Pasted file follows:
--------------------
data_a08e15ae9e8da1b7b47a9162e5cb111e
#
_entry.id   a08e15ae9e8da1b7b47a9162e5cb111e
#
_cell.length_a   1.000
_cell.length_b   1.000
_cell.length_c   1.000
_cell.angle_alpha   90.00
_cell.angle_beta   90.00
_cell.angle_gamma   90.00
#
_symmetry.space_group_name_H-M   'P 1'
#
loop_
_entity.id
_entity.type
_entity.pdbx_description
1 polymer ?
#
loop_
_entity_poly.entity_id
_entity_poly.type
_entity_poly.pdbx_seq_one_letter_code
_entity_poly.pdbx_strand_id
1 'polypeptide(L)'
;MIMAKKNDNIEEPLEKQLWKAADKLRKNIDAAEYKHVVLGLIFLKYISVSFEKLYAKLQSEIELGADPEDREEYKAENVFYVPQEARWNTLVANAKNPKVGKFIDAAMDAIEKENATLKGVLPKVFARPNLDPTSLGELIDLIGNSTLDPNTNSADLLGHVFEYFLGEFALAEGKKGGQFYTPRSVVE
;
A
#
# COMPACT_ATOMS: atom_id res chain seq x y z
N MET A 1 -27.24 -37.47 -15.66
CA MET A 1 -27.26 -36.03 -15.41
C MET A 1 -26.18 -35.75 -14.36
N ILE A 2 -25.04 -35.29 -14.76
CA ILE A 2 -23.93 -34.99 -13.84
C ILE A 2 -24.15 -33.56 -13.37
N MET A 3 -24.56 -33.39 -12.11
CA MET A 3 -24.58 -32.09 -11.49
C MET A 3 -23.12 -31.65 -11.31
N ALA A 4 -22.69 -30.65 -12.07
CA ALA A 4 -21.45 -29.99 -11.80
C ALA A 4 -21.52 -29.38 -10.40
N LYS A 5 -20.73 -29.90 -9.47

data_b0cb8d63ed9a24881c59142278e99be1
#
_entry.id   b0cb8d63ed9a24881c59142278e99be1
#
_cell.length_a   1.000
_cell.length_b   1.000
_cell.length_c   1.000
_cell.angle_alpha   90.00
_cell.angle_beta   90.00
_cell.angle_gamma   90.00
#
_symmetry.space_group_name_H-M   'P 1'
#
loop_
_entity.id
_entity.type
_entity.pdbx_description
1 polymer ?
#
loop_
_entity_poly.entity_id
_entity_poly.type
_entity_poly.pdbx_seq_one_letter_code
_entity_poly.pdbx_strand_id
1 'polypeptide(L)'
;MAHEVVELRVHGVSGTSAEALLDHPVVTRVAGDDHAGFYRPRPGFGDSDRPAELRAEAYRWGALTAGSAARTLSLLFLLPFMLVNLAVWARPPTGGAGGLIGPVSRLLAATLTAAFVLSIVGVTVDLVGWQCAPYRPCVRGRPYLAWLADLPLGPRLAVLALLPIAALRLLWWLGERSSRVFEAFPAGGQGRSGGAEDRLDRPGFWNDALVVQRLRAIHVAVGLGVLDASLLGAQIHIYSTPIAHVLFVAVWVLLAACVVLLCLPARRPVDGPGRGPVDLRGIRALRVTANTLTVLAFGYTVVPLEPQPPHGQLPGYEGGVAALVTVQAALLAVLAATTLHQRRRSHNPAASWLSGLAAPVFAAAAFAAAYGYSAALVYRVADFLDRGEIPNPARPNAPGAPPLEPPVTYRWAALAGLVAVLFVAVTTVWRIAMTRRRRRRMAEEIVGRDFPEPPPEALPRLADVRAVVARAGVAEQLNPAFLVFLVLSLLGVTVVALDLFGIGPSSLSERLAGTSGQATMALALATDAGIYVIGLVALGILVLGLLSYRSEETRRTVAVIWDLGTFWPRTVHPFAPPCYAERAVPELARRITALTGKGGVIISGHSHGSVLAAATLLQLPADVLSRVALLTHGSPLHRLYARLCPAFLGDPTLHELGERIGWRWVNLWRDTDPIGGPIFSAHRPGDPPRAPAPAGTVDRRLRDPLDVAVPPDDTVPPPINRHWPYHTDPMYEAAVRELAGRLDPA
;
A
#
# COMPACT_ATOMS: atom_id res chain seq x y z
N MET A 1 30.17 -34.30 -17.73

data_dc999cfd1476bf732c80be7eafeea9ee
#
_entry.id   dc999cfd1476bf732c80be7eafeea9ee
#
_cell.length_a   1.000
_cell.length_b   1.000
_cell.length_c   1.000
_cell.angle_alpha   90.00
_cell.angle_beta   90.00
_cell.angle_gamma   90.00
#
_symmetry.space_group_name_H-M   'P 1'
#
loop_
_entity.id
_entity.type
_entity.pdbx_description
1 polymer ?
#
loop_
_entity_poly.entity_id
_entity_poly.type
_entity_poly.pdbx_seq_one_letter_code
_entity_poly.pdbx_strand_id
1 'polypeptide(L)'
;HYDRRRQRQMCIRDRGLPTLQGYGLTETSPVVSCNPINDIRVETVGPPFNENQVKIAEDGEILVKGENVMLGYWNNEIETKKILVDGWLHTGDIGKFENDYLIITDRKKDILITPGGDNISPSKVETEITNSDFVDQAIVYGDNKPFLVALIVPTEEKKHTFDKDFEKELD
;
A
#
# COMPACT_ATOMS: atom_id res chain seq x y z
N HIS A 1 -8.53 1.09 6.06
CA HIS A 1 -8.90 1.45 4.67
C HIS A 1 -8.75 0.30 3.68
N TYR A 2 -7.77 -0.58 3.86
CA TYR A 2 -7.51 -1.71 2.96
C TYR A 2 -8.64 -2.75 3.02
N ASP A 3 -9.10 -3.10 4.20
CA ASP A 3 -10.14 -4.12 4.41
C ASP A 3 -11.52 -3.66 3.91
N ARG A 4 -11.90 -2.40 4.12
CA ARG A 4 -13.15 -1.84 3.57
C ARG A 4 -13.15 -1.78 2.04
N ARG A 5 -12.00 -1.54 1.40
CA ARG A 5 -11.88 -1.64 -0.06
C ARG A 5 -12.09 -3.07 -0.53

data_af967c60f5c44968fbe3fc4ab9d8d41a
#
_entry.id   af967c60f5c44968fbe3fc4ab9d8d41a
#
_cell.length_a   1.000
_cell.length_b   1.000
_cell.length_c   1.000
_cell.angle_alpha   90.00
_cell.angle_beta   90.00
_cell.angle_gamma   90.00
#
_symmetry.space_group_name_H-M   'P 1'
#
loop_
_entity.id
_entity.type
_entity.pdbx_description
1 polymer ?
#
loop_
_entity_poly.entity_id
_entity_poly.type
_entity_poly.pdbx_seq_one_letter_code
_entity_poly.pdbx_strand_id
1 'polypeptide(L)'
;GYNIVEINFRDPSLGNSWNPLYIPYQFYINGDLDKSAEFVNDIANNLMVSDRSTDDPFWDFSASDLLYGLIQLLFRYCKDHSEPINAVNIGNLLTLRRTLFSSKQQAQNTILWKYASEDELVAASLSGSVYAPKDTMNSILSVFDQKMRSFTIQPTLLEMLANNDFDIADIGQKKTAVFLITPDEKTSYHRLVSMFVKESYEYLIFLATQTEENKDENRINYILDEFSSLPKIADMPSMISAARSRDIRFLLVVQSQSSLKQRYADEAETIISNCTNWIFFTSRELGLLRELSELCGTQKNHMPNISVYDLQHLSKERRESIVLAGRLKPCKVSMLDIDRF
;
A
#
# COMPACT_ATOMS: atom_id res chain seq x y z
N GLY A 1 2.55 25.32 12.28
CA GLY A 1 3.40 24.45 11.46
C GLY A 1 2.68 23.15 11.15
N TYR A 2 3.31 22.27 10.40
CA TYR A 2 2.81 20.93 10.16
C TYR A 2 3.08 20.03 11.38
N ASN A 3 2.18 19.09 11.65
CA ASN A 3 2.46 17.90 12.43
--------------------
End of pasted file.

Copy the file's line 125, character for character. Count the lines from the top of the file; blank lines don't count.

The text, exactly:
_cell.length_b   1.000